Chris Archer’s Early-Season Improvements

After losing David Price to a trade with the Tigers and Alex Cobb to injury, The Rays needed Chris Archer to step up this season. Chris Archer then proceeded to step up this season. He’s carrying a 36 ERA-, 80 FIP-, and 69 xFIP-. His K-BB% is 23.6, better than his career mark by 10%. Obviously his numbers have improved. But it’s April, and the question everyone asks in April is are the improvements sustainable. Real improvements are the results of real changes, so let’s look for real changes.

One of the reasons for Archer’s success this year has been due to his ability to limit walks, which before had been a bit of a problem for him. Coming into the season he had a Zone% of 43.1 which is a tad below the league average. This year, that figure has increased to 54.4%. If you throw the ball in the zone more, you’re gonna get more strikes… more strikes means fewer times behind in the count… etc. You get the idea; good Zone% is good. But it’s not just that he’s throwing more pitches in the zone; Archer is allowing less contact on the pitches he throws there. Archer’s Z-contact rate has dropped by 4% from last year. So, to sum it up, Archer is throwing more pitches in the strike zone and hitters are making less contact when he does. This explains why Archer is getting more strikeouts and conceding fewer walks. What it doesn’t tell us is how he’s doing it. To figure that out, we have to look at his pitch selection.

According to the PITCH F/X data on FanGraphs, Archer was a two-seam-first pitcher last year – throwing the pitch nearly 47% of the time and his four-seamer only about 20%. The year, Archer’s increased the usage of his four-seamer by over 23%, dropping his two-seam rate to only 12%. This change is important because, thanks to work done by Jeff Zimmerman, we know that four-seam fastballs tend get strikeouts more often than their two-seamer cousins do. The four-seam isn’t the only pitch he’s increased usage for either: Archer’s slider rate has gone up to about 39% after sitting a little below 29% last year. Once again, this is good for strikeouts. Because, not only do sliders have the highest SwgStr% among pitch types after splitters, but the increase indicates Archer is more confident in his slider, which could imply that the slider has improved. You can say the same thing about the four-seam.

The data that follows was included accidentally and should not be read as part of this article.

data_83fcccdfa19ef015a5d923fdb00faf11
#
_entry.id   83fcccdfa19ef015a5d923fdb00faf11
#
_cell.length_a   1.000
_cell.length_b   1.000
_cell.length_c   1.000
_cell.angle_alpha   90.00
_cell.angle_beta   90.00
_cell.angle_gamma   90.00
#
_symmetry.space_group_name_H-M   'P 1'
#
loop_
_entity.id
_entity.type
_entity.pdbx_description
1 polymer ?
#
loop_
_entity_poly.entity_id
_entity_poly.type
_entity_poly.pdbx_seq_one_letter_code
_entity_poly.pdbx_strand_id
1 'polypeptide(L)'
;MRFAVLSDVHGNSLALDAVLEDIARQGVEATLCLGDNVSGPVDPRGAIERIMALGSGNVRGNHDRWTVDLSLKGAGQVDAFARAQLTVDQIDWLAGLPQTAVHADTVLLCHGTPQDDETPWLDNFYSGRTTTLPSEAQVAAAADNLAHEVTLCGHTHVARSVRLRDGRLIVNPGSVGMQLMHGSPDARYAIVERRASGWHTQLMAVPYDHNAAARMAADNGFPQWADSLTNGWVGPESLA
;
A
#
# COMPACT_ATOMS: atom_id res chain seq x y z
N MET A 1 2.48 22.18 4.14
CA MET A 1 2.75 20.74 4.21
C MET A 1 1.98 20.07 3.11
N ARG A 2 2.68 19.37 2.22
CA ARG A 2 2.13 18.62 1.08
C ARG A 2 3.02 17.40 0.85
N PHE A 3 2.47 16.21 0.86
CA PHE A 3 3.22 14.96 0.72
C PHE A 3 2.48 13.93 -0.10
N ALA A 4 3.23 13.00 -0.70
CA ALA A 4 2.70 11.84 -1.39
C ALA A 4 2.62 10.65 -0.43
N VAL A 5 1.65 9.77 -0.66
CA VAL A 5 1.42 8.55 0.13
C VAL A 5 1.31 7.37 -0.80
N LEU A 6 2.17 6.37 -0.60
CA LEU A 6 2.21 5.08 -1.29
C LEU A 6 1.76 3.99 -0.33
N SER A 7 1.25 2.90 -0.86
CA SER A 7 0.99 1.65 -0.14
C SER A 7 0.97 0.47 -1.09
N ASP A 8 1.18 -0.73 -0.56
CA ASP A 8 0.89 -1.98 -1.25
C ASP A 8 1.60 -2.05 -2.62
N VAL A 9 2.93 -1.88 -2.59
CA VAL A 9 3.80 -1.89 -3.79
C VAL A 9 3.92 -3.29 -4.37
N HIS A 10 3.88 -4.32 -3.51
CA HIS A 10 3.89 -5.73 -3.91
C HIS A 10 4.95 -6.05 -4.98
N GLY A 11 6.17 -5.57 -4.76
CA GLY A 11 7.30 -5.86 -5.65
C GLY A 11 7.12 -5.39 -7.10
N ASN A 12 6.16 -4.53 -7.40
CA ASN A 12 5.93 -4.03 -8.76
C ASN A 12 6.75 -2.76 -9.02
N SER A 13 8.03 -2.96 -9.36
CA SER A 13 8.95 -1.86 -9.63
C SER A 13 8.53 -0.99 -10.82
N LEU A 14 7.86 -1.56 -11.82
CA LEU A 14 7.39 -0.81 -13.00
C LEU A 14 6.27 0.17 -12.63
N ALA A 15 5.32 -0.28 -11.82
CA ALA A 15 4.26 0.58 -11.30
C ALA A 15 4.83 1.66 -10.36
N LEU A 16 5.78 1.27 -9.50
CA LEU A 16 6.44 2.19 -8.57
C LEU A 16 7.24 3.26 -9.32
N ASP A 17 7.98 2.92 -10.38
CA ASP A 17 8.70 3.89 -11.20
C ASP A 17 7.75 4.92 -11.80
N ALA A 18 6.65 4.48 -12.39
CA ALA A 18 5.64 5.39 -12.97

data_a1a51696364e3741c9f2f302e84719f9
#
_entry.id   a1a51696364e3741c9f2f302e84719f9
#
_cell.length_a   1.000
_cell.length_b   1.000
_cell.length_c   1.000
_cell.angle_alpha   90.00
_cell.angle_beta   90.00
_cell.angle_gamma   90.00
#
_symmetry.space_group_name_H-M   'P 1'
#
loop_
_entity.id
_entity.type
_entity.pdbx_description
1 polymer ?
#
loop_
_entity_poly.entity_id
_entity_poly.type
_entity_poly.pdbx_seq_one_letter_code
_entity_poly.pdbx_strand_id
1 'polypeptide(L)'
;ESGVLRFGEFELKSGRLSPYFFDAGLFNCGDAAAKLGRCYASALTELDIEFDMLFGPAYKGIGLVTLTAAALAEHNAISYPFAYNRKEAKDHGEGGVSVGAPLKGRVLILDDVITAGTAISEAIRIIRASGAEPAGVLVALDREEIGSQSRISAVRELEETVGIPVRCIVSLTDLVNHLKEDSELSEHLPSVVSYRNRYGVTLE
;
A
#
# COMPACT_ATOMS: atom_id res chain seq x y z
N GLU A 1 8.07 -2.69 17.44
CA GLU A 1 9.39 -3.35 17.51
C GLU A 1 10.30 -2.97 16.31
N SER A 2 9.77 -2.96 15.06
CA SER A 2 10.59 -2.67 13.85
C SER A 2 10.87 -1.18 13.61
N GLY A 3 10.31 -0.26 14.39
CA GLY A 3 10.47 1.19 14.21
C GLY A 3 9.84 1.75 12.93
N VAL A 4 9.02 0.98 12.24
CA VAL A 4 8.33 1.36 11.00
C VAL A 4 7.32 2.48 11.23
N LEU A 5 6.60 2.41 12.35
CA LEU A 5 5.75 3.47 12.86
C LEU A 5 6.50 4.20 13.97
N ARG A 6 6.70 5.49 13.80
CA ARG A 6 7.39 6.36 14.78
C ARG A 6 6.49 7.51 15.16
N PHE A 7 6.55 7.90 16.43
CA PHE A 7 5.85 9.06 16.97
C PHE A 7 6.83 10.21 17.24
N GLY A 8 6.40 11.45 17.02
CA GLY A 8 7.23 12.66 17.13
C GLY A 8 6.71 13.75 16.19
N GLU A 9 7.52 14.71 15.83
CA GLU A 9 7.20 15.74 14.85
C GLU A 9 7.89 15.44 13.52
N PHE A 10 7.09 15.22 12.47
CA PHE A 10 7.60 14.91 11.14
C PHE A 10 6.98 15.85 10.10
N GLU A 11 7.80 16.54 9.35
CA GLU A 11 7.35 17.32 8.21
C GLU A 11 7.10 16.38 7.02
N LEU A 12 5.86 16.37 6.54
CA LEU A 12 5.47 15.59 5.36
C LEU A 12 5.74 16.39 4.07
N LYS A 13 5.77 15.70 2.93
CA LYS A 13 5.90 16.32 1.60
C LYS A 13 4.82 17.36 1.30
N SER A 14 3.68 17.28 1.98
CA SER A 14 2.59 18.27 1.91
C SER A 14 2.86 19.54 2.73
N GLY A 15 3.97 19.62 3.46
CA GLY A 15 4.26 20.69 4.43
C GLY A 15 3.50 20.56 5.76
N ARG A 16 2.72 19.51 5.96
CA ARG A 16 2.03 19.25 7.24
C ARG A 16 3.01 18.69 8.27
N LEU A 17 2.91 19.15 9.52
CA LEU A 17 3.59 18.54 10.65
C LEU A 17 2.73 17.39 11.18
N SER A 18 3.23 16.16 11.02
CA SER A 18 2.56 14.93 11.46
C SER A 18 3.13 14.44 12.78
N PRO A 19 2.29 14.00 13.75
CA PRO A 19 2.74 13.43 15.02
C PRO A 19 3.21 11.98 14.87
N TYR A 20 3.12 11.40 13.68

If you were looking for indicators that Chris Archer’s improved numbers have a level of sustainability, there they are. Those are real changes, from a real pitcher, playing real baseball. The Rays are gonna need an ace-level performance in their rotation this year to help alleviate the loss of David Price and the temporary one of Alex Cobb. It’s beginning to look like Chris Archer is the man for the job.



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